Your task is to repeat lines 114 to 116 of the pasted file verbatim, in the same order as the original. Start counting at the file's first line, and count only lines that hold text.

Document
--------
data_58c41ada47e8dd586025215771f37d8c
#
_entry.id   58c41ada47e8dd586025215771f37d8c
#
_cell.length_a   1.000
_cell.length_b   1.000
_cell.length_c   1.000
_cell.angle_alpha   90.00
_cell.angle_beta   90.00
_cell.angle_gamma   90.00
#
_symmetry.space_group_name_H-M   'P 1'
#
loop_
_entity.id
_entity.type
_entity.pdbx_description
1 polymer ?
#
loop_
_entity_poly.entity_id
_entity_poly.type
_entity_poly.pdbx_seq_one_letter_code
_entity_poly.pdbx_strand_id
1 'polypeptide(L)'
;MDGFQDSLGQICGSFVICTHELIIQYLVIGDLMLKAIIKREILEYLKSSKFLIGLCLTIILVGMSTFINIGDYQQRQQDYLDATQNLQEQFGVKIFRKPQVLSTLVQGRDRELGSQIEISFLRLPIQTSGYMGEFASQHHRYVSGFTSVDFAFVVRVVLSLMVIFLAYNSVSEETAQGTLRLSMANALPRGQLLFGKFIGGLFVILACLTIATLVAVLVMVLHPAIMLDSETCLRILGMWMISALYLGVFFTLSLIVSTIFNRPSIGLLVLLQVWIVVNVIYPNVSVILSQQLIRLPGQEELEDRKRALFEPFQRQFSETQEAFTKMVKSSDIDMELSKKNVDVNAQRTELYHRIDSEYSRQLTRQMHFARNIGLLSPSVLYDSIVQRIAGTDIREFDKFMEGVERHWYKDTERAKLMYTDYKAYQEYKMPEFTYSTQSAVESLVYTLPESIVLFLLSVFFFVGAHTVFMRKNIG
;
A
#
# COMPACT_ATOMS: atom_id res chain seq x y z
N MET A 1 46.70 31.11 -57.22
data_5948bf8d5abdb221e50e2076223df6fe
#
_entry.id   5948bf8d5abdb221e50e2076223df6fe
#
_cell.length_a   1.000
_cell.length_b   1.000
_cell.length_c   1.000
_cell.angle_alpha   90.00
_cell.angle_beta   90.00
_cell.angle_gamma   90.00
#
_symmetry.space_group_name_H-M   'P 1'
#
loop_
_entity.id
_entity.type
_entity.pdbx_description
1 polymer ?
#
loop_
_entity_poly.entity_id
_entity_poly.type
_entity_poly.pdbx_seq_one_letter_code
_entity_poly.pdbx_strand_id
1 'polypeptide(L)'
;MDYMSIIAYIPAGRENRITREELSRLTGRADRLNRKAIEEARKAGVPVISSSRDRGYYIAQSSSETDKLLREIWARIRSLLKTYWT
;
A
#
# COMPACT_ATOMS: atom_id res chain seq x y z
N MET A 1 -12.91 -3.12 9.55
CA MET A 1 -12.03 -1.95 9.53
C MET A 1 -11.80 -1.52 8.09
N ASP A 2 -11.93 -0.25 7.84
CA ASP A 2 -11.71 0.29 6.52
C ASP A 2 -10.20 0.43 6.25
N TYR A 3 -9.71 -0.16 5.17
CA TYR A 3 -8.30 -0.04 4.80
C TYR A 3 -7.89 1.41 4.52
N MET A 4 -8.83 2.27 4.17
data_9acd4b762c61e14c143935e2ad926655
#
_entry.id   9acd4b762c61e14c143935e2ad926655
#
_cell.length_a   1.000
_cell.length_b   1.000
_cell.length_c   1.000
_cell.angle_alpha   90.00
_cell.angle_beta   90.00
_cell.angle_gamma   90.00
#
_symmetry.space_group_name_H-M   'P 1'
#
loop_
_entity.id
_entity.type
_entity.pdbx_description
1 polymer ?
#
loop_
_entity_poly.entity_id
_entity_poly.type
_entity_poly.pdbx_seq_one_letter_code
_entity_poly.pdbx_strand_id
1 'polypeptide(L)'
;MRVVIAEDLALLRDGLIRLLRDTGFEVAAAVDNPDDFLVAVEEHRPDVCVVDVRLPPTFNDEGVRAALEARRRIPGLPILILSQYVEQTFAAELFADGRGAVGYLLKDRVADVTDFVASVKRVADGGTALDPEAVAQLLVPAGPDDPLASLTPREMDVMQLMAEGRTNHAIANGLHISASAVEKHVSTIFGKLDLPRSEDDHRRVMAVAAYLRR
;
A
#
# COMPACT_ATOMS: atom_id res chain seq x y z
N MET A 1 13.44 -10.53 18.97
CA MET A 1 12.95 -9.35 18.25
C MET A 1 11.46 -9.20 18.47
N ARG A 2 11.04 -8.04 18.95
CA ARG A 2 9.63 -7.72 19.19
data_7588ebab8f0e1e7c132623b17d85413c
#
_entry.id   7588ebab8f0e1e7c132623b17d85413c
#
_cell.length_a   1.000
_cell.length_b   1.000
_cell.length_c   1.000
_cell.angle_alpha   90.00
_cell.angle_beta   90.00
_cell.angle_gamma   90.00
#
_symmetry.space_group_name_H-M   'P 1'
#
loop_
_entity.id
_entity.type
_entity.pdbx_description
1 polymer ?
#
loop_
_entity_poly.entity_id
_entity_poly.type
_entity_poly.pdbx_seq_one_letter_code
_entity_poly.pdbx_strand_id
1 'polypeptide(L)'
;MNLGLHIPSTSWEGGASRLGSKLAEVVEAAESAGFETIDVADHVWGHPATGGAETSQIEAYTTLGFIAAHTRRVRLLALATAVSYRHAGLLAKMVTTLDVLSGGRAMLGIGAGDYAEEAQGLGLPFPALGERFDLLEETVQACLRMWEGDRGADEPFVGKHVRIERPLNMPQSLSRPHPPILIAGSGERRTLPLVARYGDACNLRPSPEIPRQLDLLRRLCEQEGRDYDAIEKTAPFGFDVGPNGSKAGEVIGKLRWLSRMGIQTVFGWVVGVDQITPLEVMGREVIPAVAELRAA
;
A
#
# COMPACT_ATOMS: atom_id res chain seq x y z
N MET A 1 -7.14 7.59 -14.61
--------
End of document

_cell.angle_alpha   90.00
_cell.angle_beta   90.00
_cell.angle_gamma   90.00